Modify the Crowdsec acquisition file which allows it to specify which logs to parse.
Path to file is /opt/crowdsec/acquis.yaml.
Here is the complete Docker Compose file:
To verify that everything's OK and that public IPs have been transferred, use the Docker logs.
Note: If you don't retrieve the public IP, remember to use echo "net.ipv4.ip_forward=1" | sudo tee -a /etc/sysctl.conf.
The CrowdSec Console checks that the bouncer is present, and I'll do a scan with Nikto to see if the bouncer is active.
The results are available after a few seconds.
And here are the alerts inside the CrowdSec Console:
Now, if you try to get to jenkins.ninapepite.ovh you will be denied access.
Not bad, eh?
We have several alerts on the same IP, you might to tell me, but we can still make attacks? No! The network packet flow explains why:
The packet is received, marked as malicious, an alert is generated, then returns a 403 error to the attacker. Wonderful!
Note: To unban your IP use the following:
Setting up alerts
So far so good, but now I'd like to be alerted without having to go to the CrowdSec Console. Phone notifications are great for production, aren't they?
For this tutorial, I’m going to use Slack, but you can connect to any other application of this kind. You can find detailed instructions in the CrowdSec documentation.
Make a small edit to the /opt/crowdsec/notifications/slack.yaml file and you'll see how the CrowdSec team made our job easier!
All you have to do now is indicate the URL.
Next, tell the ban profile to send a notification about our slack_default configuration. Again, you need to edit the /opt/crowdsec/profiles.yaml file.
Note: The profile is the link between the alert and the notification. As soon as an alert matches the profile filter, a notification will be sent to the indicated source.
Now let’s restart CrowdSec.
Important note: Be extra careful with the scans. After testing on various platforms, my mobile operator's IP doesn't score very well on CrowdSec.
After the scan, the notifications came in.
Setting up allowlists
Allowlists can be very useful, especially in production. If something goes wrong with your internal connections, you'll have a way of mitigating it quickly.
Let's create a whitelist_custom.yaml file in /opt/crowdsec/parsers/s02-enrich/whitelists_custom.yaml.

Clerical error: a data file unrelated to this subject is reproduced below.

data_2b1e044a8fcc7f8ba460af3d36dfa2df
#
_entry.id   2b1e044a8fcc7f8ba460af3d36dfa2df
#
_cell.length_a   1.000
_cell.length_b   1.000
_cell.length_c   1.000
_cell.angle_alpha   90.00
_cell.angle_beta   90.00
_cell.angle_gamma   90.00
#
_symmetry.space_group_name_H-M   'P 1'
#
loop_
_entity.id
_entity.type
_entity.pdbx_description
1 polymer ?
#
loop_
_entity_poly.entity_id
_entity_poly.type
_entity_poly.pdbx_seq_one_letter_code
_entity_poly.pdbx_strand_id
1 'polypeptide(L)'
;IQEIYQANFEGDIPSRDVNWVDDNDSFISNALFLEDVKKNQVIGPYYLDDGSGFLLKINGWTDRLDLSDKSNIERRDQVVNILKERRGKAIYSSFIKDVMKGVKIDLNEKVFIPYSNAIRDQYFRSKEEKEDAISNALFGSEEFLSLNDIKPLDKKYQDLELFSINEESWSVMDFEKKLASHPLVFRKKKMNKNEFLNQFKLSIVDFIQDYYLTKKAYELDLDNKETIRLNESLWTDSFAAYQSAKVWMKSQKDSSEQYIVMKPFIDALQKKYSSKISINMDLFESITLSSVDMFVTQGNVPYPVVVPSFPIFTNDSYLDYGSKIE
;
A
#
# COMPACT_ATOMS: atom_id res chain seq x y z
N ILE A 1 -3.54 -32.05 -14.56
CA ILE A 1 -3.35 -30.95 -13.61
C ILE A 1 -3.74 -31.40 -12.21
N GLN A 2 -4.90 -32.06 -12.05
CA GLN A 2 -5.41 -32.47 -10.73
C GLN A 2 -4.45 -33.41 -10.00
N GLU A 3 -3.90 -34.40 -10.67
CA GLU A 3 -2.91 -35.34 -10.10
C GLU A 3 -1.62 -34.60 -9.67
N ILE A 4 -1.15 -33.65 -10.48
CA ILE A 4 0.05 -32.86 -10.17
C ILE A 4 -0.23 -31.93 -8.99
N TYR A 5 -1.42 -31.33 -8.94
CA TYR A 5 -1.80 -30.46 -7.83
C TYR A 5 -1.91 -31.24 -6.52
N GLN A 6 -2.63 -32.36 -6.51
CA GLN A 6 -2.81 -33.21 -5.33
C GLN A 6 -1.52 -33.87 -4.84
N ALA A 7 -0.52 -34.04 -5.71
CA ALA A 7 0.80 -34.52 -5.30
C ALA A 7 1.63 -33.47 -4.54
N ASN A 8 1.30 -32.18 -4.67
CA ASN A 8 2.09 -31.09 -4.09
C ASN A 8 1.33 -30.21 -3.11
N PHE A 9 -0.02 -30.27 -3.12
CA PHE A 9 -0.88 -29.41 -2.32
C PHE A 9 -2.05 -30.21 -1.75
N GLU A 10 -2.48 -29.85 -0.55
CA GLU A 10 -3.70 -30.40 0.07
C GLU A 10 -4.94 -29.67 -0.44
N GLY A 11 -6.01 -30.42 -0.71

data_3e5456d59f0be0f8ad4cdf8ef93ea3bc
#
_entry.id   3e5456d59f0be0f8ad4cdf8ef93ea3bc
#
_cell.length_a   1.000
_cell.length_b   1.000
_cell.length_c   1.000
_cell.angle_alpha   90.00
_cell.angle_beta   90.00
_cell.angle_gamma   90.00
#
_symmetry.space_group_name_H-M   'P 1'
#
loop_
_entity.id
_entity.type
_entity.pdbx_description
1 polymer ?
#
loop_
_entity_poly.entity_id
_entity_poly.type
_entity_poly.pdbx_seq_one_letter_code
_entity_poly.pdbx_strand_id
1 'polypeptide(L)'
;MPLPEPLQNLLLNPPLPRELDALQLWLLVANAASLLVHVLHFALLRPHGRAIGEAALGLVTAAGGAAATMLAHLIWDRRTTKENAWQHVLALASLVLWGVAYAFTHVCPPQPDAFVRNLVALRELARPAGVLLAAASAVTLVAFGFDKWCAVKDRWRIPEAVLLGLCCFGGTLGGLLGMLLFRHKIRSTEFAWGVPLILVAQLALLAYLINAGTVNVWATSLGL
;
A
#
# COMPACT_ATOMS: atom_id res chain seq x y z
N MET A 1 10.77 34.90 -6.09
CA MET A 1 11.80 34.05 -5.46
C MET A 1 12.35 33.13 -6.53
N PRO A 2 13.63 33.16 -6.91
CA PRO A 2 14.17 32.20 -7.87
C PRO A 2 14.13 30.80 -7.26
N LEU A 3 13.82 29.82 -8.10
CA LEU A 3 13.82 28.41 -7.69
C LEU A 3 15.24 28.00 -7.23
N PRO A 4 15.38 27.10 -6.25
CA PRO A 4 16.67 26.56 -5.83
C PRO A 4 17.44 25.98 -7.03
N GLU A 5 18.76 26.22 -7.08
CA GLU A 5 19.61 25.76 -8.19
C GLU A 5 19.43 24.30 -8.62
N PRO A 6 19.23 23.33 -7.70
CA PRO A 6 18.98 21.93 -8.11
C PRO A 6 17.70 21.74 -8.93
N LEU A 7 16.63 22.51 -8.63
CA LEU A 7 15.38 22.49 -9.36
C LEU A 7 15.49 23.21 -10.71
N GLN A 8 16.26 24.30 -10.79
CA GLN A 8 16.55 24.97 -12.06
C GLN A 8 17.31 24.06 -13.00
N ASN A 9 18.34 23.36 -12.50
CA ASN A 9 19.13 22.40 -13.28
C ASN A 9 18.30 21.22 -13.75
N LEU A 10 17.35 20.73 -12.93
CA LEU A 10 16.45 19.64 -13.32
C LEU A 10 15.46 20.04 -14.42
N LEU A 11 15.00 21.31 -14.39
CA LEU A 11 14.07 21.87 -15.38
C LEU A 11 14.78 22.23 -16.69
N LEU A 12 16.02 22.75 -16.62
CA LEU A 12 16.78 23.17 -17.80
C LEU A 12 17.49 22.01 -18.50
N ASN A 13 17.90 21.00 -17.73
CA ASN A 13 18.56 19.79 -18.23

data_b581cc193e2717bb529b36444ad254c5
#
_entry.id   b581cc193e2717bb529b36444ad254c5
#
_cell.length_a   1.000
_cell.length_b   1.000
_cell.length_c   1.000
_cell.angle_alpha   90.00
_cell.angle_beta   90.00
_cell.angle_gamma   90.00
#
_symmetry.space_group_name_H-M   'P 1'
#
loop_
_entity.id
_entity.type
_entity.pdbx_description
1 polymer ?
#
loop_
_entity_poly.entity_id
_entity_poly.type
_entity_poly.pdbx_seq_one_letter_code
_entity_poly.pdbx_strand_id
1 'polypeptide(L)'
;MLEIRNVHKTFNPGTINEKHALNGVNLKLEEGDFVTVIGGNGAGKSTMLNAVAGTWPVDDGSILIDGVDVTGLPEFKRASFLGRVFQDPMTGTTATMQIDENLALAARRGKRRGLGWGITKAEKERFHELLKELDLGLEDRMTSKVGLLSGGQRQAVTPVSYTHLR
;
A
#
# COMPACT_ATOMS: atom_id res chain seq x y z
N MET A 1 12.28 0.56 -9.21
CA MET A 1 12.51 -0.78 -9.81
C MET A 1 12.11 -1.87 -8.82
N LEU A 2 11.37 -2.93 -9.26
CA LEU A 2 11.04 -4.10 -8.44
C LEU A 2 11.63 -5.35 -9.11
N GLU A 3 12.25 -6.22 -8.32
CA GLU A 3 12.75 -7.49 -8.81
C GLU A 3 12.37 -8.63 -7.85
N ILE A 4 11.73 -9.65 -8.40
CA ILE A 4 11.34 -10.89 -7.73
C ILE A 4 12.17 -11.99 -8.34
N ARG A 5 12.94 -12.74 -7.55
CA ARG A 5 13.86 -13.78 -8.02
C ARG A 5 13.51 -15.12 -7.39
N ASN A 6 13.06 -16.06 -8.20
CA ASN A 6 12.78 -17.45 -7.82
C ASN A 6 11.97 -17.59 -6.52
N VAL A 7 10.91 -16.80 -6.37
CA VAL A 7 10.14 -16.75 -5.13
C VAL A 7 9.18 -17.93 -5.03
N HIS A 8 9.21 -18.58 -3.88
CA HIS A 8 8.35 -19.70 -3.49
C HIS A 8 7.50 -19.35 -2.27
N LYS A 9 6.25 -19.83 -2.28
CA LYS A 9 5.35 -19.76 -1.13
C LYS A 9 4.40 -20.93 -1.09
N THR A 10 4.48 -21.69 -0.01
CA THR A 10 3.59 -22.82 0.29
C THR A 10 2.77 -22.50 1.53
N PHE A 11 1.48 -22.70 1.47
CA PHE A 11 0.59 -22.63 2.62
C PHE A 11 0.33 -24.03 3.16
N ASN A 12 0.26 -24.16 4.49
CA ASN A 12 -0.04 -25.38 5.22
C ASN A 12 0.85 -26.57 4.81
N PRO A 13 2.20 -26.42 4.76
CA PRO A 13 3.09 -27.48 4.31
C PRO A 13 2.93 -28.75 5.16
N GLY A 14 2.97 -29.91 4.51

Let’s restart Docker and test it!
After the restart, if I do a scan, I won't be banned.
Last but not least — blocklists
I've got one last thing to show you, the blocklists. Just take a look at this. 👀
A dynamic fail2ban →
As you can see, in just a few clicks, you can ban thousands of malicious IPs in seconds, and for free! It's better than searching for blocklists on GitHub, isn't it? 😆
In this article, I haven't explored the commands available via the CrowdSec CLI. I recommend you take a look at the documentation, which will give you an overview of all the available commands.
Here's a shortcut: The cscli metrics command is very useful for getting an overview of your CrowdSec components and also for checking which logs are being processed, which is quite handy when troubleshooting.
That's all for this article!
I hope this tutorial provided you with a helpful overview of the capabilities of the CrowdSec suite. Personally, I install it on all my configurations and find it very reassuring to have so much information on the security status of my machine.
Let's not forget to thank the CrowdSec team for this complete solution! ❤️
Thanks for reading, and see you soon!
About Killian Stein
As a young IT enthusiast and teaching enthusiast, Killian tries to demystify modern technologies. He is a DevSecOps Engineer at Aidalinfo, where he is learning and consolidating his experience of the cloud and open source tools. If you liked Killian’s article and are curious to follow his next projects, don't hesitate to connect with him on LinkedIn. New projects are coming soon!